Federico Barbero e Emanuele Quaglia
Pellagra is a disease due to deficiency of NIACIN, a B-complex vitamin, or its precursor TRYPTOPHAN. It is characterized by scaly DERMATITIS which is often associated with DIARRHEA and DEMENTIA (the three D's)."
The Diseases Database
Pellagra is a disease that depend from the nutrition, so there aren’t difference between men and women, or between young and old people, and no racial predilection for the development of pellagra is recognized.
Pellagra can be common in people who obtain most of their food energy from maize ( or corn) an example is the rural South America where maize is a staple food. Maize is a poor source of tryptophan as well as niacin if it is not nixtamalized. Nixtamalization of the corn corrects the niacin deficiency, and is a common practice in Native American cultures that grow corn. Following the corn cycle, the symptoms usually appear during spring, increase in the summer due to greater sun exposure, and return the following spring. Indeed, pellagra was once endemic in the poorer states of the U.S. South, like Mississippi and Alabama.
Pellagra is common in Africa, Indonesia, and China. In affluent societies, a majority of patients with clinical pellagra are poor, homeless, alcohol dependent, or psychiatric patients who refuse food. It can be found in cases of chronic alcoholism. In addition, pellagra is a micronutrient deficiency disease that frequently affects populations of refugees and other displaced people due to their unique, long-term residential circumstances and dependence on food aid. Refugees typically rely on limited sources of niacin provided to them, such as groundnuts.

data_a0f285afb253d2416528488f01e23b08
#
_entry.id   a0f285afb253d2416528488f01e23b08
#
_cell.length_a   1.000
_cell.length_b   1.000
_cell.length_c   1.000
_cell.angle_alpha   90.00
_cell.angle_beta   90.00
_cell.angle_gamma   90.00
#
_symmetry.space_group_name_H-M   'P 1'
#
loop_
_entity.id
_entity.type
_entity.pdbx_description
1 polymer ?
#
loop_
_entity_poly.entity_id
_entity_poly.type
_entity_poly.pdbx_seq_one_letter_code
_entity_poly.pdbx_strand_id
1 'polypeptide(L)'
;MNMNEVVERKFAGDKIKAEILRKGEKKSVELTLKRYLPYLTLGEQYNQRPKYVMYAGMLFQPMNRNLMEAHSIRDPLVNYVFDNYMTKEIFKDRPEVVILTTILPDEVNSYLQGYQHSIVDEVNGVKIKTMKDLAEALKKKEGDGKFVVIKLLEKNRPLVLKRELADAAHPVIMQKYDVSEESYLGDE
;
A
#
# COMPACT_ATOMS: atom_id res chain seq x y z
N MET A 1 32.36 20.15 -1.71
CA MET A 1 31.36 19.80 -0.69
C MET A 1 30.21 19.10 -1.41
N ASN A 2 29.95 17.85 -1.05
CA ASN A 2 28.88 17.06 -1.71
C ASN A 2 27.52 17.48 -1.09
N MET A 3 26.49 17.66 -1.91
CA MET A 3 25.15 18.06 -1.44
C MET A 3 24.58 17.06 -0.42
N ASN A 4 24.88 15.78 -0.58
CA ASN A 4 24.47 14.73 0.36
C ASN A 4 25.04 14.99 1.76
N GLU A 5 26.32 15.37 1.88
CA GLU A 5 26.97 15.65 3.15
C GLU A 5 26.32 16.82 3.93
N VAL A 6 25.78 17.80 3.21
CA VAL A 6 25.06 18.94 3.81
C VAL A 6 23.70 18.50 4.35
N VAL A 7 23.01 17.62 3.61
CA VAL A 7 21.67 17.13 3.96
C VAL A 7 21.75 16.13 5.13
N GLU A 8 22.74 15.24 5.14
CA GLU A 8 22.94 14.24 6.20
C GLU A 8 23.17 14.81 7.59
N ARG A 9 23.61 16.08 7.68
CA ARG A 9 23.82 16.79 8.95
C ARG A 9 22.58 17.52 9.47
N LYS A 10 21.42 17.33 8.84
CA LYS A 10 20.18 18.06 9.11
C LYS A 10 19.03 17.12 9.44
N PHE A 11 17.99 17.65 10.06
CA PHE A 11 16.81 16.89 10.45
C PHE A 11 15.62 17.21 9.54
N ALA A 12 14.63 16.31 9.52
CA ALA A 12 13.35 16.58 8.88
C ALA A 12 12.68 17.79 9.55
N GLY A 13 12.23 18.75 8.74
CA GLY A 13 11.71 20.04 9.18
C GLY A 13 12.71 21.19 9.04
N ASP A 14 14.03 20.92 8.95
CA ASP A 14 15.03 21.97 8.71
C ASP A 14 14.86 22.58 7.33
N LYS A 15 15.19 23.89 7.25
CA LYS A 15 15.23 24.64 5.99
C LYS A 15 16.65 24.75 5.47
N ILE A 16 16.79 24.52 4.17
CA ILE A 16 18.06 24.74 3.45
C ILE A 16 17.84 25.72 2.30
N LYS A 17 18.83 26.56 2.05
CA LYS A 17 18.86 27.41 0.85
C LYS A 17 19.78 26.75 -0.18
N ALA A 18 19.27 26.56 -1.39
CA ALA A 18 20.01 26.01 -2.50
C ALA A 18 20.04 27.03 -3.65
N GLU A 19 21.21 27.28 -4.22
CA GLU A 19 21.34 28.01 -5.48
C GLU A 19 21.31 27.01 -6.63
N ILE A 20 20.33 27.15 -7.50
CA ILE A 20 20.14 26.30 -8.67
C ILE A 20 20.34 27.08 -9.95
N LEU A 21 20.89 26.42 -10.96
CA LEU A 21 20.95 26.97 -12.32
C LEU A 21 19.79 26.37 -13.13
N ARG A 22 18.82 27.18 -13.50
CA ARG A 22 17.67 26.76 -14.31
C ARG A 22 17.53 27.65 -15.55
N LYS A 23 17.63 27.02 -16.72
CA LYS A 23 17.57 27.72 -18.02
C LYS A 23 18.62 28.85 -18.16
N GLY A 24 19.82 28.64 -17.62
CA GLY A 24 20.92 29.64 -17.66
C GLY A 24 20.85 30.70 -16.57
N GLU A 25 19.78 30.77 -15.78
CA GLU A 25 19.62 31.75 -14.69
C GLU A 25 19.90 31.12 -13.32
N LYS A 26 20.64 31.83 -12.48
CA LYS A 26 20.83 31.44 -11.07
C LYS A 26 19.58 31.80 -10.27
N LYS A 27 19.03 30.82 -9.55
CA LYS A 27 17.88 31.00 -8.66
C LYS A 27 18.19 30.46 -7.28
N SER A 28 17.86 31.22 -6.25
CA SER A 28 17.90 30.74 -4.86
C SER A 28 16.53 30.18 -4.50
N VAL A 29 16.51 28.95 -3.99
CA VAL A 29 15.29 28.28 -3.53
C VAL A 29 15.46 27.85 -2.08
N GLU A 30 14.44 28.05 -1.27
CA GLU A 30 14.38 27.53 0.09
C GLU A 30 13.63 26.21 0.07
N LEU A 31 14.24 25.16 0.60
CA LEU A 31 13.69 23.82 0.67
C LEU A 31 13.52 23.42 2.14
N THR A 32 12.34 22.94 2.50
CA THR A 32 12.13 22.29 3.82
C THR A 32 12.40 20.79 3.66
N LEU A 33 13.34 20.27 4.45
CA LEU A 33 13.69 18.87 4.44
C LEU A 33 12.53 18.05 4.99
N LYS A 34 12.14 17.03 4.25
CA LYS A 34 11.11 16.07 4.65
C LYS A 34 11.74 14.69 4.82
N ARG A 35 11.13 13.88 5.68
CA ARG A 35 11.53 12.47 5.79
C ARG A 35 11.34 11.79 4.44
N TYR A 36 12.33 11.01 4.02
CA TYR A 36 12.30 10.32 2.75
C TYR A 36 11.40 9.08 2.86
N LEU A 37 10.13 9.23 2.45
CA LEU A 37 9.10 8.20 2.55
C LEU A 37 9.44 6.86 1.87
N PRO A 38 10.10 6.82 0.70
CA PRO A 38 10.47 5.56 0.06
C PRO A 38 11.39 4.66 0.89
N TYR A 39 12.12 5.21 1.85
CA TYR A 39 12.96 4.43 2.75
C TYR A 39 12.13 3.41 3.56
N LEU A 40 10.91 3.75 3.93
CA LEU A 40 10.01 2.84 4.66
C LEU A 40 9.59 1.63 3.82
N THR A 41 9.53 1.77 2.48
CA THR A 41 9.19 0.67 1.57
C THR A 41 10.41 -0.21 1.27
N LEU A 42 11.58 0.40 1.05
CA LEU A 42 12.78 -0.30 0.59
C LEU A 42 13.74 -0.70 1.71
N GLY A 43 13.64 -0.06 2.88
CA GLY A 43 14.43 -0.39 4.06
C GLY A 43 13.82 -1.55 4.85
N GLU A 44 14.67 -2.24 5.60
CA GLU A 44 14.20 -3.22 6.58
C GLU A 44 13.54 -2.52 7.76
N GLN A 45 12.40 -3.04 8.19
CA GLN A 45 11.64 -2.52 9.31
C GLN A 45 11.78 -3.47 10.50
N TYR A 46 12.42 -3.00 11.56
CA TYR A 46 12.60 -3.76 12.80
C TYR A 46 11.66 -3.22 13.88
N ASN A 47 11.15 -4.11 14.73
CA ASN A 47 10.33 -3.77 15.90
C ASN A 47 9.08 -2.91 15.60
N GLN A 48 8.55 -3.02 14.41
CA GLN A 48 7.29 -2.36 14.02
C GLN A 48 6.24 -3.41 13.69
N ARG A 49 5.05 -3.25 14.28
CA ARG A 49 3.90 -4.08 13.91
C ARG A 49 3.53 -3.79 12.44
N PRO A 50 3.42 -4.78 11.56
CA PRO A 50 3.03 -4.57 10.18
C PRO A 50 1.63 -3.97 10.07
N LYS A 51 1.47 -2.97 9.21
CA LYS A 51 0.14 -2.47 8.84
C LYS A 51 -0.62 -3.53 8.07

Pellagra is classically described by "the three D's": diarrhea, dermatitis and dementia. More symptoms are:
- High sensitivity to sunlight
• Dermatitis, alopecia, oedema
• Smooth, beefy red glossitis
• Red skin lesions
• Mental confusion
• Ataxia, paralysis of extremities, peripheral neuritis
• Dilated cardiomyopathy
• Eventually dementia
When all symptoms and signs are present, the clinical diagnosis is simple. In most cases, however, there are only a few symptoms present. The diagnosis is confirmed by measuring the urinary excretion of N´-methylnicotinamide (NMN). NMN excretion of <0.8 mg/day suggests niacin deficiency. Patients with pellagra also have increased urinary excretion of coproporphyrins. In clinical practice, a successful test-therapy will confirm the original diagnosis.
It is possible for a diagnosis of pellagra to be delayed or missed because symptoms, such as headache, rash, itching, apathy and diarrhea, can be mild or vague and/or attributed to other conditions. These include psoriasis, eczema, migraine headache and depression. The rash associated with pellagra may look like a sunburn.
Some symptoms of pellagra, such as confusion, dementia and disorientation may be associated with the aging process, Alzheimer's disease or with mental illness or other vitamin deficiencies
Pellagra can develop according to several mechanisms, all of which ultimately revolve around niacin deficiency. The first is simple dietary lack of niacin. Second, it may result from deficiency of tryptophan, an essential amino acid found in soybeans, meat, poultry, fish, and eggs that the body converts into niacin. Third, it may be caused by excess leucine, though the relationship is unclear.